Many logicians resist my division between the first and third categories, preferring an analysis which classifies (11) with (3), rather than with (2) and (12) to (15). To me this is like classifying merinos with kangaroos and not with other sheep. But at all events the onus is surely upon them to defend this startling decision; and should they invoke a conception of “the subjunctive”, the onus will fall instantly upon them to defend that too.

My own account of the third category is sketched in section 3.3 below. It recognises no component messages in a third-category interpretation: no antecedent, and no consequent. There is just one message, the overarching third-category message itself. Conformably, I recognise no constituent sentences in (11) under m11.

And indeed it would be indefensible to maintain that ‘Sir Jasper falls’ occurred as a sentence under m11, or ‘Her Majesty had been here’ under m14. If one thing is certain about third-category messages, it is that ‘if’-sentences do not have two constituent sentences under them. Accordingly, when logicians diagnose “antecedents” and “consequents” in the third-category, they are abandoning their beginners’ doctrine that antecedent and consequent are constituent sentences.

Which, then, is to be ditched, ‘constituent’ or ‘sentence’? It may be that not every logician sees the problem, but those who do generally surrender ‘constituent’ and keep ‘sentence’. Thus David Lewis (1973: 21) teaches that ‘Her Majesty is here’ is the antecedent of (13) and ‘Sir Jasper fell’ the antecedent of (15), while Ernest Adams (1975: 11, 14, e.g.) takes it that

(16) Sir Jasper will fall
is the antecedent of (11). For these thinkers an “antecedent” can be a sentence not part of its parent sentence.

The policy of ignoring messages and confining discussion to strings of words emerges at this point as especially feeble, there being no way one might justify or even explain such attributions without appealing to the disdained informational contents. Why is (16), rather than any other English sentence, “antecedent” of m11? It can only be because m16 is believed an ingredient of m11. One had better said straight out that consequent and antecedent were component messages – in which sense Adams’ doctrine is that m11 has m16 for its antecedent.

Adams’ doctrine is enthusiastically shared by those many linguists who maintain that English puts ‘V-s’ instead of ‘will V’ in future-referring clauses of time and condition. Its adherents also number, willy-nilly, every logician who diagnoses modus ponens in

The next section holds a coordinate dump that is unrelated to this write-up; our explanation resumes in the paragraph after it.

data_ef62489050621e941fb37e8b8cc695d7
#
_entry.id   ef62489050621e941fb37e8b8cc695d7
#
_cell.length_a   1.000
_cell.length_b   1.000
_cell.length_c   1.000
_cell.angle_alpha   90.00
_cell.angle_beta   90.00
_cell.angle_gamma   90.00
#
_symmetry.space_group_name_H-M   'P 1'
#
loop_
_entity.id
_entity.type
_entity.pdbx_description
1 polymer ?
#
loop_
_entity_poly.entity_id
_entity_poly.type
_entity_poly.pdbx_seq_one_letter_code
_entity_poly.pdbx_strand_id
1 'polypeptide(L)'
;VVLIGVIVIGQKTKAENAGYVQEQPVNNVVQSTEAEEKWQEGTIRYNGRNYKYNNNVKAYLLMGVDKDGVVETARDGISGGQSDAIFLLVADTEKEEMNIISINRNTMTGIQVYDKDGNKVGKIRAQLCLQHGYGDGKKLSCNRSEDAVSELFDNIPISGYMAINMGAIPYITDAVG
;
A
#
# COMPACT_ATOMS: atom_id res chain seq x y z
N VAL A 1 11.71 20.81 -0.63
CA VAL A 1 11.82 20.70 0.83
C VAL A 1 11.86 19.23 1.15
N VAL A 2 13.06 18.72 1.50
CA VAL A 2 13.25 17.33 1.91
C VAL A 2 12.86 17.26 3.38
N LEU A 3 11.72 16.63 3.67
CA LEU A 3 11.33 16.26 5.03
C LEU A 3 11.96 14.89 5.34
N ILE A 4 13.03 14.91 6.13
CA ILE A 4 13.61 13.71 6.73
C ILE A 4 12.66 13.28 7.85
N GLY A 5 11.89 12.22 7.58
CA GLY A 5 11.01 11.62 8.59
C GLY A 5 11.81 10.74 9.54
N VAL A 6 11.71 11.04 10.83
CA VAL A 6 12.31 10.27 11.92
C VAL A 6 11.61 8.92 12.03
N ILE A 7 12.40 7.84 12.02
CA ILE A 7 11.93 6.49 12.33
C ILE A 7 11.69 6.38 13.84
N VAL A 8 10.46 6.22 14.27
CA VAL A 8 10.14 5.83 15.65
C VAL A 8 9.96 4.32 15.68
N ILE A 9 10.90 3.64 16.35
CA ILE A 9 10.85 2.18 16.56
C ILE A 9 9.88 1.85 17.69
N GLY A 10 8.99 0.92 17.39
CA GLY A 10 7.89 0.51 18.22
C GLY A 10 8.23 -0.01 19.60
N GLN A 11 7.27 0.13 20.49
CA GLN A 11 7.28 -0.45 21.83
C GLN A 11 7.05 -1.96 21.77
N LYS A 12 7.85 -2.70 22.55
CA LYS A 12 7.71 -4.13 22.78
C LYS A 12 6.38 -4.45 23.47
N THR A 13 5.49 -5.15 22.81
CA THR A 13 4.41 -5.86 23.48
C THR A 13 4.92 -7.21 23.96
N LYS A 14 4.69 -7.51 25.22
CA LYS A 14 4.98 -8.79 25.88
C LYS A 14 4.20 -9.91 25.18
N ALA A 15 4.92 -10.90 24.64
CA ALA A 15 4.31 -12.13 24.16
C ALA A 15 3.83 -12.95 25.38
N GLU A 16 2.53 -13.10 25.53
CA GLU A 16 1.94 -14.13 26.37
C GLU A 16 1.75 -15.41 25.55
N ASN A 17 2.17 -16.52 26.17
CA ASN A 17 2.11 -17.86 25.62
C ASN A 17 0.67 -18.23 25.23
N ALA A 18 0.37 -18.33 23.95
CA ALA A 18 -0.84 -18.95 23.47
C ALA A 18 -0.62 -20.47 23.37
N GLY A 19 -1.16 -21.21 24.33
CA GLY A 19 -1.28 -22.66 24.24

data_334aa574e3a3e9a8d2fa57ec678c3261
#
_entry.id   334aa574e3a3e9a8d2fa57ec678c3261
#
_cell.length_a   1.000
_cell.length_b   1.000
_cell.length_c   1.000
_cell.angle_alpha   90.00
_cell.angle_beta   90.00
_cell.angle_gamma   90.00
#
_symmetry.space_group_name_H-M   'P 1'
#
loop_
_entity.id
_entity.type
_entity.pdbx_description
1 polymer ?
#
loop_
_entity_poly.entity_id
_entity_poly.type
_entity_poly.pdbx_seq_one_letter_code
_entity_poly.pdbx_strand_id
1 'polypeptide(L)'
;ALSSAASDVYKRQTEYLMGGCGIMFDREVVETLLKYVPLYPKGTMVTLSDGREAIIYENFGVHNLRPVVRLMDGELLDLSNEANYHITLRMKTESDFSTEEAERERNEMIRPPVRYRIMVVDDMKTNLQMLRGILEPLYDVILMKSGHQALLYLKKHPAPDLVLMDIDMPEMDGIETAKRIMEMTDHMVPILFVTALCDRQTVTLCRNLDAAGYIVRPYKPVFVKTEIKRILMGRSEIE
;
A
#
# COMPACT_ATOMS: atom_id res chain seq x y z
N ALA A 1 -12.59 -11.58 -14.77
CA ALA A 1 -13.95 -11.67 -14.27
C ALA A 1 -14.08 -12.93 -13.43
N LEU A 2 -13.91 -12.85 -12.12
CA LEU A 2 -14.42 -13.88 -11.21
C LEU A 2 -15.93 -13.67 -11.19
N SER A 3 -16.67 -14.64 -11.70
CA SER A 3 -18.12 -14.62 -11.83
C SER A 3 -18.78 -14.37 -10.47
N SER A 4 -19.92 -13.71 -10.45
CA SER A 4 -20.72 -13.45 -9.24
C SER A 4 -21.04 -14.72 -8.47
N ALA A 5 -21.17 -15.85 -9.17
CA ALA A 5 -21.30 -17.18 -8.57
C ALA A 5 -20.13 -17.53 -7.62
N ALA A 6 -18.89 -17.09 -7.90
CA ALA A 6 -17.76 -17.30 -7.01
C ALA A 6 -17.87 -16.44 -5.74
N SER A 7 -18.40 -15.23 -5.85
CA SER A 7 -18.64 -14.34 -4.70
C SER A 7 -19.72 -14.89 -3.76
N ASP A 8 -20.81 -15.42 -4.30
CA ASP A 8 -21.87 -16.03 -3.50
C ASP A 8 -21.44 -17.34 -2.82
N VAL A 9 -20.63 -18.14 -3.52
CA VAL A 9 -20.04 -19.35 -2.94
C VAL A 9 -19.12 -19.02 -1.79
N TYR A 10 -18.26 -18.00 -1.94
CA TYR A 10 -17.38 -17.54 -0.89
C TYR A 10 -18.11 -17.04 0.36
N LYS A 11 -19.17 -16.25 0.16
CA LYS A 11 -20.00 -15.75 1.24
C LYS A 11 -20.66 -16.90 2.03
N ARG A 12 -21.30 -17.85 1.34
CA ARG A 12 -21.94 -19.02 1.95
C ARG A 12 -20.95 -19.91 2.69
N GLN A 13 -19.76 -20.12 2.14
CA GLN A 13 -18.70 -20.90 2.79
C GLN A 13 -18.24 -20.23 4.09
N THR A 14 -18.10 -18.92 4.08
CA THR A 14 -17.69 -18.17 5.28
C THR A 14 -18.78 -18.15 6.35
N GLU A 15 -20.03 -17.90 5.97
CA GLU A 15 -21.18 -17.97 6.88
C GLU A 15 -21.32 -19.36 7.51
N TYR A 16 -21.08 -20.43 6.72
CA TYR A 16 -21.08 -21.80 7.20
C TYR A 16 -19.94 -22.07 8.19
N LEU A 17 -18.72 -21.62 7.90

If Sir Jaspers falls he will be killed. Sir Jasper will fall.

Therefore Sir Jasper will be killed.
Nevertheless, Adams’ doctrine is a simple fallacy, as we shall see before this section is over.

First, though, let me stress what a radical proposal this is, as a piece of grammatical thought. For it entails nonstandard encodement, the idea that m16 is encoded into (11) nonstandardly, as the string ‘Sir Jasper falls’. The notion is that a message different from any message accessible to a string s when s might occur as a separate sentence is nevertheless encoded as s in special circumstances. Meanwhile this message, like any other, is recognisable only as an interpretation of some sentence S, necessarily distinct from s. Radical? Very: it means abandoning the basic principle that a string occurs as a sentence exactly when it encodes a message. Furthermore, what is being postulated is an entirely arbitrary and pointless complication of the system, an anomaly in the English language.

The whole idea is in any case misconceived. If English puts ‘V-s’ when it ought to put ‘will V’, why do we encounter (18) as well as (17)?
(17) If it is cooler after sundown I may drop in then

(18) If it will be cooler after sundown I may drop in then.

Moreover, comparison of m17 and m18, irrefutably different messages, discloses that it is the latter that has m16 for an antecedent, exactly as a simple theory would predict. Sympathetic listening discovers ‘it is cooler’ doing something in (17) which is quite different from what ‘it will be cooler’ does in (18), indeed something which no string, it or another, ever does when standing alone. In short, m16 is not, and never was an ingredient in m11. When logicians nominate (16) as the “antecedent” of (11), it is for no better reason than that they need a sentence with a future interpretation and can think of no other.